Those few New York Giants’ fans still around who actually saw the World Champion 1954 team play will tell you that Leo Durocher’s ball club might not have won the pennant without their ace closer, Marv Grissom. The California-born right-hander went 10-7 that year with 19 saves, made the NL All Star team and was also the winning pitcher in the first game of the Giants’ four-game sweep versus the Indians in the ’54 World Series. Not bad for a guy who was put on waivers by the Red Sox a year earlier.
Grissom was one of the thousands of young ballplayers who had promising careers derailed by service in WWII. His much-older brother Lee had been a big league pitcher during the thirties and it looked as if Marv was about to join him, when the attack at Pearl Harbor happened. He ended up spending the next four years assisting in a military operating room and by the time he got back to baseball in 1946, he was already 28-years-old.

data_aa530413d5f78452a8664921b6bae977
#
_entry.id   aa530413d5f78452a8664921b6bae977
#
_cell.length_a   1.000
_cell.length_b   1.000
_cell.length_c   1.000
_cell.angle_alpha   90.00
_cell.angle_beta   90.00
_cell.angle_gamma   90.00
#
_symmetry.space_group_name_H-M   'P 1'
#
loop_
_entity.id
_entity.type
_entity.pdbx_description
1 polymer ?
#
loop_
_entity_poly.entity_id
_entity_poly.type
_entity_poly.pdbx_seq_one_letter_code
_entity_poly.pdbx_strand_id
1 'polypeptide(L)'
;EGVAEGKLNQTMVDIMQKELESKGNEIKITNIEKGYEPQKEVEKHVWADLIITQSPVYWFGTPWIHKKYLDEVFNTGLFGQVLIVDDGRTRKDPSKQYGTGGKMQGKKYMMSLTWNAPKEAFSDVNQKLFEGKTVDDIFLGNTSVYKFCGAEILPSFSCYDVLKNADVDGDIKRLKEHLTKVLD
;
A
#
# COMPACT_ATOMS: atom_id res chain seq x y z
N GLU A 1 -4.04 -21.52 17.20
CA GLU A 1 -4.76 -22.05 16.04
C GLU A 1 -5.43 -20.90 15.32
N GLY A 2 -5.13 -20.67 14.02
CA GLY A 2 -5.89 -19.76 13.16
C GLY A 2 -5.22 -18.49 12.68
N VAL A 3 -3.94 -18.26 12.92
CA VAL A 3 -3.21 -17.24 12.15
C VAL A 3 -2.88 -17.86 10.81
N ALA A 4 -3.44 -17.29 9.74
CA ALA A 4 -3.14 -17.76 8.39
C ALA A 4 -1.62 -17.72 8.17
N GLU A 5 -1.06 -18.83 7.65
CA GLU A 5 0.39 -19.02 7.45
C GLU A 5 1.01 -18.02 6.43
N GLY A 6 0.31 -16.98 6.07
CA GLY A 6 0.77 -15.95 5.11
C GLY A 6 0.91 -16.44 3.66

He made a brief big league debut as a Giant in 1946 and then spent the next six seasons bouncing up and down between the Majors and Minors. He finally stuck with the White Sox as a member of their 1952 starting rotation and went 12-10 that year. That’s when the Red Sox got him along with pitchers Hector Skinny Brown and Bill Kennedy for their then-over-the-hill shortstop, Vern Stephens.
Grissom was inserted into Boston’s rotation during the second month of the ’53 season and in 11 starts he went 2-6 with a 4.60 ERA. That’s what got him put on the waiver wire at the all-star break and led to his signing by the Giants. Though had turned 36-years-old just before his outstanding ’54 season started, Grissom continued pitching well out of the Giants’ bullpen for the next four seasons and was on hand when the team relocated to Grissom’s native California, after the 1957 season. He retired after the 1959 season and died in 2005 at the age of 87.